Monday, January 25 2021


Dogs pose threat to kids since injuries are in face, head: doctors

Update: June, 18/2020 - 08:06


A child with dog bites is treated at the Children's Hospital No 1 in HCM City. Photo courtesy of the hospital

HCM CITY — The Children's Hospital No 1 in HCM City has treated three children aged two or below with facial and head injuries from dog bites in the last one month, sparking serious concern, doctors said.

On May 14 L.N.D, a 17-month-old boy from Tiền Giang Province, was admitted to the hospital with multiple and extensive lesions on the face and head, Dr Nguyễn Minh Hằng, deputy head of the hospital’s odonto-stomatology department, said.

The boy had been bitten earlier that day by a neighbour’s dog while he was eating a sausage.

He received first aid at the Tiền Giang Province General Hospital before being transferred to the Children's Hospital No 1.

Doctors performed a three-and-a-half-hour surgery using seven-metre sutures to close the wounds, doctors said.

“I have never seen such severe injuries on a child’s face and head caused by dog bites,” Hằng told a press meeting on Tuesday.

Đ.Q.V, an 18-month-old boy from Bình Dương Province, was also admitted to the hospital with dog bite injuries on May 16.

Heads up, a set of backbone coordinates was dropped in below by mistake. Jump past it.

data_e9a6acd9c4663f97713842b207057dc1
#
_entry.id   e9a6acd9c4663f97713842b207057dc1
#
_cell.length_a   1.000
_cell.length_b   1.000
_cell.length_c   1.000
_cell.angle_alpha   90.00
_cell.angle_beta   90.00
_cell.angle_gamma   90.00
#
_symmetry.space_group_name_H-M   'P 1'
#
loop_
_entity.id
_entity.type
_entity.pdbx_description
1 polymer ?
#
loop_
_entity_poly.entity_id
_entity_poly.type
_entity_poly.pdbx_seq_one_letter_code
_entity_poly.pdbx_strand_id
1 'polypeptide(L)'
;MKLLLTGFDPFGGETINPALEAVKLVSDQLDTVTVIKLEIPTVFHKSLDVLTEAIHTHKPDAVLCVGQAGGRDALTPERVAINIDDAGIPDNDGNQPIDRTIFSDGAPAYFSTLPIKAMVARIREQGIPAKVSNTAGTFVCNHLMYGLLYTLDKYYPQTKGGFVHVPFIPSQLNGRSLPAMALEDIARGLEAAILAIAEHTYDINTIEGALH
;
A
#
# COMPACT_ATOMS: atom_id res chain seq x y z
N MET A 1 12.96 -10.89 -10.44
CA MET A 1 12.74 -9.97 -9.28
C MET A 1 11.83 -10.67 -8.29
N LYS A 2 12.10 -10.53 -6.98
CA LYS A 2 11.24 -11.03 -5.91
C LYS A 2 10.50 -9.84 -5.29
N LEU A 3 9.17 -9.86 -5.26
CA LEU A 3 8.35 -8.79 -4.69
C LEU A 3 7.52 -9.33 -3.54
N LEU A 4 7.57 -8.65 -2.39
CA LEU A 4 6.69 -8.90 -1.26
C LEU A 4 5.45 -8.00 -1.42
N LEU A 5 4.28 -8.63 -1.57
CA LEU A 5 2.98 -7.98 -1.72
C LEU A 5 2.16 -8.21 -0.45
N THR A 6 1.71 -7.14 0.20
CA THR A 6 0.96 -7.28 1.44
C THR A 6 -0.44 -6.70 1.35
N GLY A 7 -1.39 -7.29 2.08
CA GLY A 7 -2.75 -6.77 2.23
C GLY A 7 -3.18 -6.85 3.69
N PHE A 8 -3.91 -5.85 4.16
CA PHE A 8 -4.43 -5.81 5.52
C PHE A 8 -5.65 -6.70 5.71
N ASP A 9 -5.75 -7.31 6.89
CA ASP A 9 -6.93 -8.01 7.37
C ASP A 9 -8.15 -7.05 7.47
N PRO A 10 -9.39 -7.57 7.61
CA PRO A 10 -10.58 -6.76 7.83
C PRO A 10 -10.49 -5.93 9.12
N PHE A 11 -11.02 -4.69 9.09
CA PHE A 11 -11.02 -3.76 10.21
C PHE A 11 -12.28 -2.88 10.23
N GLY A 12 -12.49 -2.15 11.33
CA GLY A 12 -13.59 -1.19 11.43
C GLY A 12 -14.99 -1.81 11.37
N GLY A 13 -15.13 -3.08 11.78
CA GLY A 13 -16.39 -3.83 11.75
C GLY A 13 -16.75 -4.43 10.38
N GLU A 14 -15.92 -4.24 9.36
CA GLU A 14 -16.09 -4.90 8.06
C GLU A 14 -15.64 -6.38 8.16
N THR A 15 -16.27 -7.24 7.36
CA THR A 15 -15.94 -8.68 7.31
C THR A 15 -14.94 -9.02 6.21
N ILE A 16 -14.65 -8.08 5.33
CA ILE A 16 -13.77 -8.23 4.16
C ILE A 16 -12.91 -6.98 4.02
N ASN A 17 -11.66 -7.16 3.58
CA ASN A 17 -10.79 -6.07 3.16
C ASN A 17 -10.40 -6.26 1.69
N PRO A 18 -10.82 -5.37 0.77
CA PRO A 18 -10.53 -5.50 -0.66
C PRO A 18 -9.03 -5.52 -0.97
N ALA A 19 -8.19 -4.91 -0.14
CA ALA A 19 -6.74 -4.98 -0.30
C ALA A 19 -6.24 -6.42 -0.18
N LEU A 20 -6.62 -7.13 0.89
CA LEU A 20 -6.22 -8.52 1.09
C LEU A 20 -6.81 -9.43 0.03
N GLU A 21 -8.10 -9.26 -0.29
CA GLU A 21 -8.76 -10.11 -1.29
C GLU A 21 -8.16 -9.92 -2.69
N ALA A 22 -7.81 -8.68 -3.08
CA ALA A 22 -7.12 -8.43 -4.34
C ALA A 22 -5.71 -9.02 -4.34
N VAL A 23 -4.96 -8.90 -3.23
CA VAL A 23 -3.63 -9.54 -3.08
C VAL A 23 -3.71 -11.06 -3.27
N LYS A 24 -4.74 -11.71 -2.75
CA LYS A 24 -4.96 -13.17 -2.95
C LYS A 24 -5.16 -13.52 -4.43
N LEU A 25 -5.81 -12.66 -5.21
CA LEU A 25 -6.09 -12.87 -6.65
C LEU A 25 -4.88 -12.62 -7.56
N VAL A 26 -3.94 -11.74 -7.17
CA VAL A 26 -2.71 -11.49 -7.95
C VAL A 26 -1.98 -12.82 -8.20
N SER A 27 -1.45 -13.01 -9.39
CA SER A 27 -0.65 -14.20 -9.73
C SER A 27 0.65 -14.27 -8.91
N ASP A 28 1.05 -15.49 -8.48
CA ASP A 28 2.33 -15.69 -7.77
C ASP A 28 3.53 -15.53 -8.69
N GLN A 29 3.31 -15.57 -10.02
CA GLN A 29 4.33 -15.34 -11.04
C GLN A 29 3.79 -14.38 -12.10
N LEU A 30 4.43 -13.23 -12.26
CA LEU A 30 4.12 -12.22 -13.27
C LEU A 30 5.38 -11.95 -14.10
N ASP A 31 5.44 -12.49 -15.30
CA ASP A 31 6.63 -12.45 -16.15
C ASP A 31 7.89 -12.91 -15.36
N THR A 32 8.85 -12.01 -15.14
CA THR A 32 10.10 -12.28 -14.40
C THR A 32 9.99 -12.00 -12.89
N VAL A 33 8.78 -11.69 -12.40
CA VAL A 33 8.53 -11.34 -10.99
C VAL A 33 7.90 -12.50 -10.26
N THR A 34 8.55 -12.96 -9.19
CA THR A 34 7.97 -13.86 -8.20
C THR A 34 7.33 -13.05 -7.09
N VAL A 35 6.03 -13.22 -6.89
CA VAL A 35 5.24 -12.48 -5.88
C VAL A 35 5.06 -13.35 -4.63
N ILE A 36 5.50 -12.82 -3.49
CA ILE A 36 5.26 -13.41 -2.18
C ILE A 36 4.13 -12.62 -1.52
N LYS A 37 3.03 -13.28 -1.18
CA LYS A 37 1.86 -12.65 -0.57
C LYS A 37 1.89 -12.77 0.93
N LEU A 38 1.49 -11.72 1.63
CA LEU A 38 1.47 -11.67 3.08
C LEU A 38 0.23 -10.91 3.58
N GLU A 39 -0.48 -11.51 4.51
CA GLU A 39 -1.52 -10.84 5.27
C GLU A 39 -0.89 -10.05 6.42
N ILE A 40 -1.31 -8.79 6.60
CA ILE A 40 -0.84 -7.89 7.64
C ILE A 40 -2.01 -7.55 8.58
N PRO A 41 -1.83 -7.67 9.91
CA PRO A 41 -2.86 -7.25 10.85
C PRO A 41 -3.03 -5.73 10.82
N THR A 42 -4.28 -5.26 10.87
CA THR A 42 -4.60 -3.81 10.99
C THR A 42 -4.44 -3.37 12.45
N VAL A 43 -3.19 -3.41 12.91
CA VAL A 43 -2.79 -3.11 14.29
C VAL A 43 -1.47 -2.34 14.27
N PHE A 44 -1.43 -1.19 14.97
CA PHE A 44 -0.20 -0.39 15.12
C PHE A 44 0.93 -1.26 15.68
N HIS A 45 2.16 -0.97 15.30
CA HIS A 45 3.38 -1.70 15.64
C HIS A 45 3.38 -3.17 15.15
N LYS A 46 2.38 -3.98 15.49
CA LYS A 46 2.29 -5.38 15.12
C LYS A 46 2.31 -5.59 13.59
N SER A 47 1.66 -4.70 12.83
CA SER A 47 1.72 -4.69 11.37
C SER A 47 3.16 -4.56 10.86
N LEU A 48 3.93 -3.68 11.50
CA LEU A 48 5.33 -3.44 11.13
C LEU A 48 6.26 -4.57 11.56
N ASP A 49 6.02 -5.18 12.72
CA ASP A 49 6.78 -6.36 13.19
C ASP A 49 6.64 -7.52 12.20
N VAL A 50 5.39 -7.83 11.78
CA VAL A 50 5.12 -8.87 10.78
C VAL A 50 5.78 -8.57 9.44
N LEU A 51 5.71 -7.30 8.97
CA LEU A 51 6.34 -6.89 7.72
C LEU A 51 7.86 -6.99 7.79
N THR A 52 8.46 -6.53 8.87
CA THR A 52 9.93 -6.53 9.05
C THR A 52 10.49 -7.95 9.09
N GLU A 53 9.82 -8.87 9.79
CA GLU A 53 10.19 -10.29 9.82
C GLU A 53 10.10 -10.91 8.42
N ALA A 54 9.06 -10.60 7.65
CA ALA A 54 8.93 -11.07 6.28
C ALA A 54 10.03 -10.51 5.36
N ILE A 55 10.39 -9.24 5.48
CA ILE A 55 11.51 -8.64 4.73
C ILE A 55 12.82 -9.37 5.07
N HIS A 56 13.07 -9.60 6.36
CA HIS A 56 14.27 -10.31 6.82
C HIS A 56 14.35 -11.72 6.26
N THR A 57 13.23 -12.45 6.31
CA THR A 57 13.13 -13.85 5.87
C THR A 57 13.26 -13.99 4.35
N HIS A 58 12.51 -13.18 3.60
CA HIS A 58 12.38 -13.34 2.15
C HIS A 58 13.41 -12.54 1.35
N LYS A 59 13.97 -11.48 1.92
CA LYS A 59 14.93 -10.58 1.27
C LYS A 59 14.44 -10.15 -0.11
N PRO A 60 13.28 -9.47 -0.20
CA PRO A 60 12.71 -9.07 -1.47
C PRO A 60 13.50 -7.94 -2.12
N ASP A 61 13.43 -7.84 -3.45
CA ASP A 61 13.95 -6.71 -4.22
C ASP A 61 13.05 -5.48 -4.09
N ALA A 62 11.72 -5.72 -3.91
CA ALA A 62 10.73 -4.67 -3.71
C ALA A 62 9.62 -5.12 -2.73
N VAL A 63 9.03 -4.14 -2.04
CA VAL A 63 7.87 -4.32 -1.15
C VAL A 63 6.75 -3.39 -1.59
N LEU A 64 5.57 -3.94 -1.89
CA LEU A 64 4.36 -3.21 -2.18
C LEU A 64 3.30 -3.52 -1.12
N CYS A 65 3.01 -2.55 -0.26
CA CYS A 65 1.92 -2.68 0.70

A week earlier he had stepped on a sleeping dog’s tail and was bitten on his right cheek. He was immediately hospitalised at the Thủ Đức District Hospital for emergency treatment before being transferred to the Children’s Hospital due to infection of the wounds.

The third victim was L.N.G.H, a 19-month-old girl from Tây Ninh Province.

She was admitted with severe injuries on the right cheek on June 10 after being bitten when she ran close to a dog.

It took three hours for doctors to close her wounds with five-metre sutures.

Only one of the three dogs had been vaccinated, doctors said.

Nguyễn Văn Đẩu, head of the odonto-stomatology department, said while adult victims of dog bites are mostly injured in places like the hands, legs and buttocks, children are mostly injured in the face and head.

The trauma could have infectious, functional and aesthetic implications as well as post-traumatic stress disorder, he said.

The injuries are treated by suturing the lesions, antibiotic therapy and tetanus and anti-rabies shots.

Dog bites occur more often during school breaks when children are at home and adults do not keep an eye on them, he warned.

“Families with children should not have a dog in their house. Family dogs should be vaccinated and kept in separate areas from children”. — VNS



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